Autobots and Decepticons battle in “Transformers: the Game”
Damon Jason | Monday, September 10, 2007
Transformers: The Game” parallels the summer blockbuster based on much-beloved ’80s pop culture icons the Autobots (good guys) and Decepticons (bad guys). The game’s loose plotline revolves around the “AllSpark,” or the life force of all Transformers. Somehow the AllSpark has fallen to earth, and the dueling forces of the Autobots and Decepticons must race against time and each other to retrieve it.
As cool as this may sound, eventually gamers have to play the actual game, which is broken up into two separate campaigns. The two opposing storylines are both painfully short, as the entire game can be completed in approximately six hours, and they are far too similar. In the Autobot campaign, players must retrieve the AllSpark while working to preserve human life. In the Decepticon campaign, players must retrieve the AllSpark while, in a shocking twist, working to destroy human life.
The Decepticon campaign might have been more fun to play if the environments were designed to be fully destructible, but they aren’t very consistent. Why is it that gamers can easily level a house, but chain link fences are as unyielding as the Great Wall of China?
Graphically, the game is respectably average. The in-game engine is done well enough that all of the Transformers resemble their cinematic counterparts.
But while it may just be nostalgia, the cartoon-like, anime-inspired versions of Transformers of yore are much preferred over the newly mechanized and industrial look featured in “Transformers: The Game.” The computer-generated cut scenes look beautiful, however, complete with voiceovers featuring actors cast in the film.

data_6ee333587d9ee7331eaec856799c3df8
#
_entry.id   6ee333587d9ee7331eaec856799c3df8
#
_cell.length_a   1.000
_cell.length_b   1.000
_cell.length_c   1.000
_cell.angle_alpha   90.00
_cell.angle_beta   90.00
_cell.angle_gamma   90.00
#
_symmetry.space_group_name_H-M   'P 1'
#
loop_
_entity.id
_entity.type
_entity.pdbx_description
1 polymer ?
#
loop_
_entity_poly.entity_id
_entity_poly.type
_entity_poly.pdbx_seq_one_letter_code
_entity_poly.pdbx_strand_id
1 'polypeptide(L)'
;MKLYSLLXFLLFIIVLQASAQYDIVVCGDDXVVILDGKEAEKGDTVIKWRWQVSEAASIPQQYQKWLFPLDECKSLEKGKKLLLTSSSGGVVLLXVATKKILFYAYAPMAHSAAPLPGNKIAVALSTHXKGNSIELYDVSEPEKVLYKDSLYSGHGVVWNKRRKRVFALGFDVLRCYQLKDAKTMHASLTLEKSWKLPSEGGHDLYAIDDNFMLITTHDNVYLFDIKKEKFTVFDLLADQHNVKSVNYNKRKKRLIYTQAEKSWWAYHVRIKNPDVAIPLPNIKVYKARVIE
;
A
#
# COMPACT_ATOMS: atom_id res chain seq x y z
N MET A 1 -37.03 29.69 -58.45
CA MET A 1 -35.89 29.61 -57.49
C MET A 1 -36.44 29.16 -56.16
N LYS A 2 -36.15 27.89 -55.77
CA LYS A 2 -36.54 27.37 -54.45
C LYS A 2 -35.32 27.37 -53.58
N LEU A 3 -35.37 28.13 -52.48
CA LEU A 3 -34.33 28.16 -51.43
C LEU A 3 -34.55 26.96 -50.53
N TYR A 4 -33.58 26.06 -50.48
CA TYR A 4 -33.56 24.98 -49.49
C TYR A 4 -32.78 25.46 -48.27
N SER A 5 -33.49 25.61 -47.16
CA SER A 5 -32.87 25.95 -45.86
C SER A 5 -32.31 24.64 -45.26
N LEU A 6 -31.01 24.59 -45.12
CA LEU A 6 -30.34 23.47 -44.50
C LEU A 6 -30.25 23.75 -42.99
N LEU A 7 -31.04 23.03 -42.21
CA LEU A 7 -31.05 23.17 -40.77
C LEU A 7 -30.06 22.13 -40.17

Each of the Transformers has its own unique assortment of weapons, which include both a primary gun and secondary missile. Any player must admit that running around with Optimus Prime and his double wielded pistols is one cool gaming experience. But all Transformers have the exact same three-hit melee combo, a circumstance that gets old very quickly.
The control scheme itself would be passable if it weren’t for the awkward camera angles that jerk excessively during battles. Occasionally, the camera work also gets “hung up” on buildings and other environmental elements.
For those not in the know, all Transformers also have a vehicle form. Even if gamers are spoiled by racing titles like “Need For Speed” and “Burnout,” is it wrong for them to expect somewhat realistic car physics from these vehicle formations? True, the game is, in the end, only a game. But when every Transformer’s vehicle form handles like a ’96 Buick Regal – read: not very well – one has to voice their concern. Gamers are forced to restart levels multiple times because the terrible handling for each vehicle prevents them from racing back to the green checkpoint beacon before time expires.
Ultimately, “Transformers: The Game” is only the latest in a seemingly endless series of shameless cash-ins to popular summer blockbusters. It looks and plays decently, but too much of the game feels like a “been there, done that” experience for most gamers. “Transformers: The Game” is fine for a limited rental, but there are far better games on the market that are deserving of any player’s